Adventure Ready Activities
Goshen Pass Natural Area Preserve
Find beautiful adventures in Rockbridge County, Virginia.
Tired of seeing the same scenery day after day? Escape to Goshen Pass Natural Area Preserve in Rockbridge County, Virginia, where the spectacular view is ever-changing. “It has a different look every time,” says Steve Reeser, regional fisheries manager for the Virginia Department of Game & Inland Fisheries. “It changes with every season and flow of the river, yet it’s always a beautiful place.”
Goshen Pass Natural Area, a 936-acre preserve protecting the 3.7-mile Goshen Pass gorge on the Maury River, boasts steep slopes, jagged rocks, cliffs, river and shoreline, as well as forests and woodlands. Whether you seek picturesque vistas or heart-thumping adventures, it delivers.
Driving through Goshen Pass is arguably one of the prettiest routes in Virginia. Route 39 parallels the Maury River and offers several lookouts down into the gorge; the unmarked pull offs can accommodate a few vehicles at a time and are accessible from both sides of the road. Grab your camera and snap a panoramic view of the gorge and surrounding forests. Zoom in on rare plants and wildlife, including a delicate-looking relative of the dragonfly. Focus on bald eagles soaring overhead, wildflowers in bloom, fall leaves drifting in the breeze, river otters frolicking, snow accumulating, or whatever captures your attention.
“There’s plenty of spectacular scenery and viewing some features of the particular ecosystems and unique habitats of the protected forest is possible from Route 39,”
...says Tyler Urgo, Shenandoah Valley region steward for the Department of Conservation & Recreation Division of Natural Heritage. Rare biological treasures include the Appalachian jewelwing (a damselfly), freshwater cordgrass (related to the cordgrasses found in Virginia’s tidal marshes), marsh vetchling and sand grape (both rare plants).
Put a kayak or canoe into the water at the upstream end of the gorge for a challenging adrenaline rush paddling downstream. “The 3.7-mile stretch of the Maury River through the gorge is some of the best whitewater in Virginia,” says Reeser. “It’s a free-flowing river and depending on the flow there are rapids that at times reach Class 6—the most technical, the most treacherous.” Some areas have earned nicknames; Devil’s Kitchen is a series of Class 4, 5, and 6 rapids within a short several-hundred-meters. “People come from far and wide within the whitewater community to do that river section,” says Reeser. It is a genuine challenge, so previous whitewater experience is encouraged. Located at the upstream western end of the gorge, the Virginia Department of Game & Inland Fisheries maintains a gravel public parking area, which is located a 15.4 mile drive from Lexington; reach it via an unmarked gravel road on the right about 1.7 miles upriver from the Virginia Wayside rest area on Route 39 West.
The swinging bridge over the Maury River at the upstream end of the Pass is currently closed for repairs; it will reopen, perhaps by fall 2020. That bridge is the access point to the Goshen Pass/Jump Rock hike, a 9.1-mile loop that’s one of the best yet most underused day-hike loops in Virginia. With elevation gains of 1,600 feet, it’s a challenging trek with amazing views.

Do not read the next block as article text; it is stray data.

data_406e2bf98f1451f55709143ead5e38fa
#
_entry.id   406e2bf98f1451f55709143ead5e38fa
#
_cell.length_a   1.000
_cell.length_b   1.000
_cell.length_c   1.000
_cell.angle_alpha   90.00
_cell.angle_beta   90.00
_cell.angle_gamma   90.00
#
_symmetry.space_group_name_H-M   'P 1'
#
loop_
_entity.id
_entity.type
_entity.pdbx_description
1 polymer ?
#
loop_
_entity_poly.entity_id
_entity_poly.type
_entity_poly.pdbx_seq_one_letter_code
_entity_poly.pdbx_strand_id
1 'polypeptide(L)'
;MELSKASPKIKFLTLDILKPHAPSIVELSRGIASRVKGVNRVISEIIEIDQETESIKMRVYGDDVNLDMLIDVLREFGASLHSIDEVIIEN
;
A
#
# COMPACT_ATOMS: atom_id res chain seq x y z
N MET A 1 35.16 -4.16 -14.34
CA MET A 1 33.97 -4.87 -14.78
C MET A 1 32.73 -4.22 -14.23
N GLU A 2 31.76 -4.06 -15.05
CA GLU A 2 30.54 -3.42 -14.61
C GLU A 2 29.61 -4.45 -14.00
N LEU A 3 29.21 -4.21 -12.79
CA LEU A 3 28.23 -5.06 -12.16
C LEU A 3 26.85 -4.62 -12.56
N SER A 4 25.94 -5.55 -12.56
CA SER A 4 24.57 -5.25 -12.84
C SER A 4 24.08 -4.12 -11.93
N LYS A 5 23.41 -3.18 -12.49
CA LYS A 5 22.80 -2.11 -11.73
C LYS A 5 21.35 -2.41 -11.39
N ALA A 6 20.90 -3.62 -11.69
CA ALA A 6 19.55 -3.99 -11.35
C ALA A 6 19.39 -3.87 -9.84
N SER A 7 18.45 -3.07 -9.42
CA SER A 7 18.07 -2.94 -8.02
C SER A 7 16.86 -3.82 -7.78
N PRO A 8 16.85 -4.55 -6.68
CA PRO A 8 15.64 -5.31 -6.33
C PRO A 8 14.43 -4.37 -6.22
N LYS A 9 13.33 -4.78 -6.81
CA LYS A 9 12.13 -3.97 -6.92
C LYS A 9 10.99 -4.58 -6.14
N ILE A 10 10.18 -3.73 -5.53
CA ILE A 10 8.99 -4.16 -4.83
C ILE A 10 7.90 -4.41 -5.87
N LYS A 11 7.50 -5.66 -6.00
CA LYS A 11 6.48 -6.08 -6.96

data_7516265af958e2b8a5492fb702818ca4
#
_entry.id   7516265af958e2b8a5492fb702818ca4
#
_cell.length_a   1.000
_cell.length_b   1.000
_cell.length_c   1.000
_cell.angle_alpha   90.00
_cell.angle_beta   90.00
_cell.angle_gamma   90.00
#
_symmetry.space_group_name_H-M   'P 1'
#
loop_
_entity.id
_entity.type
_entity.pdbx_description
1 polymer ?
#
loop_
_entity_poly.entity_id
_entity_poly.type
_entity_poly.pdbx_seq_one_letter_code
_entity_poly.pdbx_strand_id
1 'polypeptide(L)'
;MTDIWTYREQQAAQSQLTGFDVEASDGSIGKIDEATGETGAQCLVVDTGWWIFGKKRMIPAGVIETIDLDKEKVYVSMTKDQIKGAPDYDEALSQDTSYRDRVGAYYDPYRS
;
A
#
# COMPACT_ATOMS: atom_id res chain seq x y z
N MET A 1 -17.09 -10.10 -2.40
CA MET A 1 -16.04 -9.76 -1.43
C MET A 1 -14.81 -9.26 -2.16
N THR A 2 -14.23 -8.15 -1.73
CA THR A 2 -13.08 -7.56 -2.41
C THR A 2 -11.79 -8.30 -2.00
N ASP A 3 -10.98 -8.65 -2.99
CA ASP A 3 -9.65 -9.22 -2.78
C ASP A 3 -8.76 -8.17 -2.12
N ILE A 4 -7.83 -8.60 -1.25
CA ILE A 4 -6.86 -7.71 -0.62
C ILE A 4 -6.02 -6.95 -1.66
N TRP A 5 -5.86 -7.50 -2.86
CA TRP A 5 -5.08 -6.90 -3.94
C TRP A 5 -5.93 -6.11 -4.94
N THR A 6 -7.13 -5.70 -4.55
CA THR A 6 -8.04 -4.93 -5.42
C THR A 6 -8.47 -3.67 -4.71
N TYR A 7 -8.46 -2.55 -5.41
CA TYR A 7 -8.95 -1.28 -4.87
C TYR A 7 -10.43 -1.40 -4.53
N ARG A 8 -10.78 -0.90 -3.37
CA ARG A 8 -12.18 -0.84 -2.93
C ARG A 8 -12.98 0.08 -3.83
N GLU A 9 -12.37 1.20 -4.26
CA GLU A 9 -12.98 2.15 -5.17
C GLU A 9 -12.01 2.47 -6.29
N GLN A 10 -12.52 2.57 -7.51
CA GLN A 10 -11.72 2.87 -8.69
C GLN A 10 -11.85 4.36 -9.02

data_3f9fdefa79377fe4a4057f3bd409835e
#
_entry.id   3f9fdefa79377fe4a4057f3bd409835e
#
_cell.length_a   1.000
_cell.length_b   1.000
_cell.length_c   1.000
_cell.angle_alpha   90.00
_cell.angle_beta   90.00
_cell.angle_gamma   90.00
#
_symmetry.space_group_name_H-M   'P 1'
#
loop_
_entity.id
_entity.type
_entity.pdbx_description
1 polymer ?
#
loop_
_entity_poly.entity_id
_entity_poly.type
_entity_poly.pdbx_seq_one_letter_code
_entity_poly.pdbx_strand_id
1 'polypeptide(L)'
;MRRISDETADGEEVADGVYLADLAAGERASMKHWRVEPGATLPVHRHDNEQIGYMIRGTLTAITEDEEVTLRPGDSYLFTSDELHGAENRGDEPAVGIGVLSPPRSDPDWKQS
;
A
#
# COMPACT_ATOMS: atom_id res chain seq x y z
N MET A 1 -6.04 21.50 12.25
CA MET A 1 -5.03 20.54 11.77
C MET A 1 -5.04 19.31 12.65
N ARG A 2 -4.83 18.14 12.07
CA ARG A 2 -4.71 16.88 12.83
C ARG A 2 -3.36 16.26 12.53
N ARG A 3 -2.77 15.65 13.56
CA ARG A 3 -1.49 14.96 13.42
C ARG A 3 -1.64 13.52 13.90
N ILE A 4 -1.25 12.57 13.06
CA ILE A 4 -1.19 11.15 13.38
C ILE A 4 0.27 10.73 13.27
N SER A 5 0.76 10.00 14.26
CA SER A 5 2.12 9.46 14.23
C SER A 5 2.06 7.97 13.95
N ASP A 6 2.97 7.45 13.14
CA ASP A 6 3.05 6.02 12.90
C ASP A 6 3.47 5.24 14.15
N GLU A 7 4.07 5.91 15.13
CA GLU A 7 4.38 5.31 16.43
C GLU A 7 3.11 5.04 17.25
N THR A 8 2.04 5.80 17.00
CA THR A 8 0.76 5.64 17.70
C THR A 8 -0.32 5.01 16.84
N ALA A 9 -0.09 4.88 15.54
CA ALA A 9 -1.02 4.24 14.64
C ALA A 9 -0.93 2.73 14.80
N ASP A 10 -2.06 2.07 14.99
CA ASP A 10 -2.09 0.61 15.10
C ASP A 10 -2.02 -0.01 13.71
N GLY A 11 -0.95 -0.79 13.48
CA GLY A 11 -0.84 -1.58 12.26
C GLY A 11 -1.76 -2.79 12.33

Fishing is another popular activity in the upper portion of the Pass. “Our agency stocks the river with trout from October through May,” says Reeser. Year-round fish populations include sunfish, rock bass, and smallmouth bass. The Maury River flows entirely in Rockbridge County; Goshen Pass is its headwaters and the James River in Glasgow is its terminus.
Both Guys Run and Laurel Run offer hiking and other opportunities for fun. Both open seasonally, “they offer traditional recreation like hunting and fishing as well as hiking and a network of road systems with great vistas and views, plus wildlife viewing in general,” says Urgo. Access to Guys Run is near the swinging bridge in the Wildlife Management Area; the road is unmarked and the gate is closed June 1 through October 1. The entrance to Laurel Run is approximately a quarter-mile east of the Wayside picnic area.
Downriver, a monument at the Virginia Wayside honors Matthew Fontaine Maury, for whom the North River was renamed in 1945. Maury was an astronomer, naval officer, meteorologist, author and teacher best-known for charting winds and ocean currents. Before railroads, the river was a primary source for transporting goods including iron ore. The wayside, which is maintained by the Virginia Department of Transportation, offers pull-off parking along Rt. 39, a pavilion, and portable restrooms, as well as a grassy area and river access.
In summer months, whenever the flow is tamer and slower, the river at the downstream eastern end of Goshen Pass is dotted with waders, swimmers, and innertube-floaters. Picnickers share the table on the shore nearby.
Much of Goshen Pass can be enjoyed free of charge, but permits are required for access to Wildlife Management areas, including the three-mile Laurel Run Trail. A valid Virginia hunting license, fishing license or boat registration covers the fee; or you can purchase a $4 day pass or $23 annual pass from the Virginia Department of Game & Inland Fisheries.
Acquired in 1954 and ranking as the oldest state-managed natural area in Virginia, Goshen Pass is located about 10 miles west of Lexington. The Pass itself was formed over millions of years. From every angle, it’s stunning.
Goshen Pass Natural Area Preserve is just one of the many great reasons to visit Lexington, Virginia.